I believe as humans we should be there for and take care of each other, when it's possible to do so in a way that doesn't lead to anyones destruction or suffering. I don't think that being there for other people is a form of suffering. I think that's just plain silly. And people might be there for each other in different ways, meaning if I tend to be emotionally supportive, another person might not provide me with the same exact emotional support, but they might be good at making me laugh and that's fair trade. It's just about both wanting to contribute to care about each other mutually even if the ways of showing it are different.


renee said...

Short(ish) story - I promise:

Ninth grade religion class with Fr. J.:

He defined love as the following: "Love is the active care and concern for the life and growth of another." I have NO idea why I remember this, almost forty years later. Lots of good, positive words in there I guess.

On the other hand, he also fully dissected the acronym that stood for "For Unlawful Carnal Knowledge" in the same class.

Years later, we learned he had had more than one affair with female students during his priesthood. We should have guessed that, based on his curriculum.

Steve Salerno said...

Renee, every time I hear another story about priestly dalliances, my heart aches. We've become very jaded in this generation--and Catholicism never really "took" with me anyway, despite my parents' best efforts--but I remember what religion meant to so many people of that generation. For them, it must be shattering to be in their golden years and hear the Pope come out and have to make speeches about pedophilia...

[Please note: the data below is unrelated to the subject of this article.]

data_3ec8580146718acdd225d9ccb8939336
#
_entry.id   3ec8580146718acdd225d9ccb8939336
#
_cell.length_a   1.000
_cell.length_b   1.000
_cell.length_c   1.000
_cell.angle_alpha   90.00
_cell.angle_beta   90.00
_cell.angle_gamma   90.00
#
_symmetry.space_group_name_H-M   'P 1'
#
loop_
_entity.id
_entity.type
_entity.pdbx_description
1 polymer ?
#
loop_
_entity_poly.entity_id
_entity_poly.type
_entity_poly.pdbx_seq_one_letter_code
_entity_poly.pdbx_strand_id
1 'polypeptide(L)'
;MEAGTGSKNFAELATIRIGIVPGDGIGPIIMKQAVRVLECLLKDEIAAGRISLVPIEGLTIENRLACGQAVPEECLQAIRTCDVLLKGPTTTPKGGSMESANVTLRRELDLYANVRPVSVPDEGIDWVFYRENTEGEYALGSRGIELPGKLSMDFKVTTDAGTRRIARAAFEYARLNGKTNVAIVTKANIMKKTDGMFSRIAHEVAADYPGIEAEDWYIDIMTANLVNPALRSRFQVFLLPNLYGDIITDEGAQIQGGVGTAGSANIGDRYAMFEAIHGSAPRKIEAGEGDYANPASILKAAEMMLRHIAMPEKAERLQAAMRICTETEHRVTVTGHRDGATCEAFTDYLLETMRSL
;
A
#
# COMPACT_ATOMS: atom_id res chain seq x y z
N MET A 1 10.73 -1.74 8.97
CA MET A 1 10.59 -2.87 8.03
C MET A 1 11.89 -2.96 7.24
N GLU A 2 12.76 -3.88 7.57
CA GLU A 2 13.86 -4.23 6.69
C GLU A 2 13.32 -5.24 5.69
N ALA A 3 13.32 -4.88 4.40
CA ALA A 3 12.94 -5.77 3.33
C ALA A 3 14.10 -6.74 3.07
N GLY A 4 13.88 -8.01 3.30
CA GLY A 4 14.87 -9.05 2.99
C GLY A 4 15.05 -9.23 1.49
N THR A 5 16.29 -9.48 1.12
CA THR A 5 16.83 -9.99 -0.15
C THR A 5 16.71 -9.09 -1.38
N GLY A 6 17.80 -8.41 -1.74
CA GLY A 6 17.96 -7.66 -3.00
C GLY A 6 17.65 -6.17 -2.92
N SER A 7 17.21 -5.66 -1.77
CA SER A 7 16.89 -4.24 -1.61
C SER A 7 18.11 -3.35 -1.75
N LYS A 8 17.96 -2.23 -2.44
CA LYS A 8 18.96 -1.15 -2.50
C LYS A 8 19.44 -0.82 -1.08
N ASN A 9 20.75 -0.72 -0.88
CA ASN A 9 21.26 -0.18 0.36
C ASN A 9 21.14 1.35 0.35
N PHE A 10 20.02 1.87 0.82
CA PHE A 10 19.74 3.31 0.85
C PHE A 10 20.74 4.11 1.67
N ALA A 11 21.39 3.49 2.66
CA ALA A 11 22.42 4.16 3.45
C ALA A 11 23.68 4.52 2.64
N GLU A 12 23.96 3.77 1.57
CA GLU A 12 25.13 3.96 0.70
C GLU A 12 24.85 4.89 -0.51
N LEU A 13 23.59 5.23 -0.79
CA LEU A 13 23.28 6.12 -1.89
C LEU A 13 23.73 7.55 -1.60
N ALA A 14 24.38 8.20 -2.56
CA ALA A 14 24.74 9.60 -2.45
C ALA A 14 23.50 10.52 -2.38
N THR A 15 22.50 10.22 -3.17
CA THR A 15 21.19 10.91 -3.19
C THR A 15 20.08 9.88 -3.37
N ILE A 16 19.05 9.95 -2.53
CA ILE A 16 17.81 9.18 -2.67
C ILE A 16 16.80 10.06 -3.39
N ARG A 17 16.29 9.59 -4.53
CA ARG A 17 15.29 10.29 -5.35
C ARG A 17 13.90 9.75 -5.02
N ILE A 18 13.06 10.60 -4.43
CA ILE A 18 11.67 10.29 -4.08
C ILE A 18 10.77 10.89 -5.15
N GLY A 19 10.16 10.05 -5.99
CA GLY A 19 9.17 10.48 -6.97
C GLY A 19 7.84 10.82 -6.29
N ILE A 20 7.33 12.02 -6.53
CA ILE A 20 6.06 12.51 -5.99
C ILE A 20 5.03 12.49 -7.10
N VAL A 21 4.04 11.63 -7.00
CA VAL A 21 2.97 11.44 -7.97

Btw, nice photo.

Anonymous said...

People have to safeguard and ensure their own happiness first and foremost. Half the time you do things you think will make other people happy and it doesn't work anyway. The only person you really know or have the best chance of knowing is yourself, therefore, it only makes sense that you would look after your own needs. If your own needs intersect with someone else's and they "benefit" too, so much the better.

No one should be squeamish about this. I know women who have spent their whole marriages trying to ensure their husband's happiness and then the men walk out anyway. And what do the men say when they walk? "I'm just not happy here."

Look out for Number One, and don't apologize for it.

RevRon's Rants said...

The flip side is that there are an awful lot of folks who strive to please their spouses (or honestly think they are doing so), only to discover that said spouse's primary objective was to "look out for #1," and who did so sans apologies. I'm one of them.

I know people who experienced similar situations and ended up bitter and frightened. I found it much more satisfying to try become aware of my own part(!) in hurting the marriage, then moving on, rather than emulating the behaviors I found hurtful, just to protect myself from another hurt. That "suit of armor" has knives inside.

Karl said...

Last week in Australia there was a conference on happiness. One of the keynote speakers had an edited transcript of his speech in the paper. I couldn't have said it better myself

Steve Salerno said...

Karl: Thanks for sending that link. Interesting and helpful.